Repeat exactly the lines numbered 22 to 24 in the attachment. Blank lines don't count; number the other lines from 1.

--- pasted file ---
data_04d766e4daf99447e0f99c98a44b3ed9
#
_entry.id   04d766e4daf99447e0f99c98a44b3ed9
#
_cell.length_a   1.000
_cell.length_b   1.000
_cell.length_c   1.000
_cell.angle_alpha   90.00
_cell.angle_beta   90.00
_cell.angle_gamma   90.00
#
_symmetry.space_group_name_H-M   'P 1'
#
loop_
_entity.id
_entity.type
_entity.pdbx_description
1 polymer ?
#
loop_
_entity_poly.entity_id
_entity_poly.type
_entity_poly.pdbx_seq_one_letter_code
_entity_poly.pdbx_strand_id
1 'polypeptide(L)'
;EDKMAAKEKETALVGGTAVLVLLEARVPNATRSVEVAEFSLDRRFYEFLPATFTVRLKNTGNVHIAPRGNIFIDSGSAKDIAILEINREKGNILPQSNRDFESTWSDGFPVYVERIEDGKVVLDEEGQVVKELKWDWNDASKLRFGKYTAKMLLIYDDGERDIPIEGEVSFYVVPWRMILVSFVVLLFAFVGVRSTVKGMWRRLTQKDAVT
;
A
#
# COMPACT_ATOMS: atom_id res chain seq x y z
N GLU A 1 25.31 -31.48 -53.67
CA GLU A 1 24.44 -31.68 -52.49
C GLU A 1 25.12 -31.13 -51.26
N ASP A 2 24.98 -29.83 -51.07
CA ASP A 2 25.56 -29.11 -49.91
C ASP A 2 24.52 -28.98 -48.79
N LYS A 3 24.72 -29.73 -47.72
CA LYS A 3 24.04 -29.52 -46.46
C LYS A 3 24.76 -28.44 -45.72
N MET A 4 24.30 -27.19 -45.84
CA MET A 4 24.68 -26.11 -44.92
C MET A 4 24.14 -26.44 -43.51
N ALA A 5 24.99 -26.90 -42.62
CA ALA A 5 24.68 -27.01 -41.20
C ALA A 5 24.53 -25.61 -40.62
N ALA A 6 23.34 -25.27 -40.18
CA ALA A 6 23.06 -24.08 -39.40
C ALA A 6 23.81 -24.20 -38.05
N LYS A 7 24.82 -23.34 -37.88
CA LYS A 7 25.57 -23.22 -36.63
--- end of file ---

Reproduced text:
_entity_poly.type
_entity_poly.pdbx_seq_one_letter_code
_entity_poly.pdbx_strand_id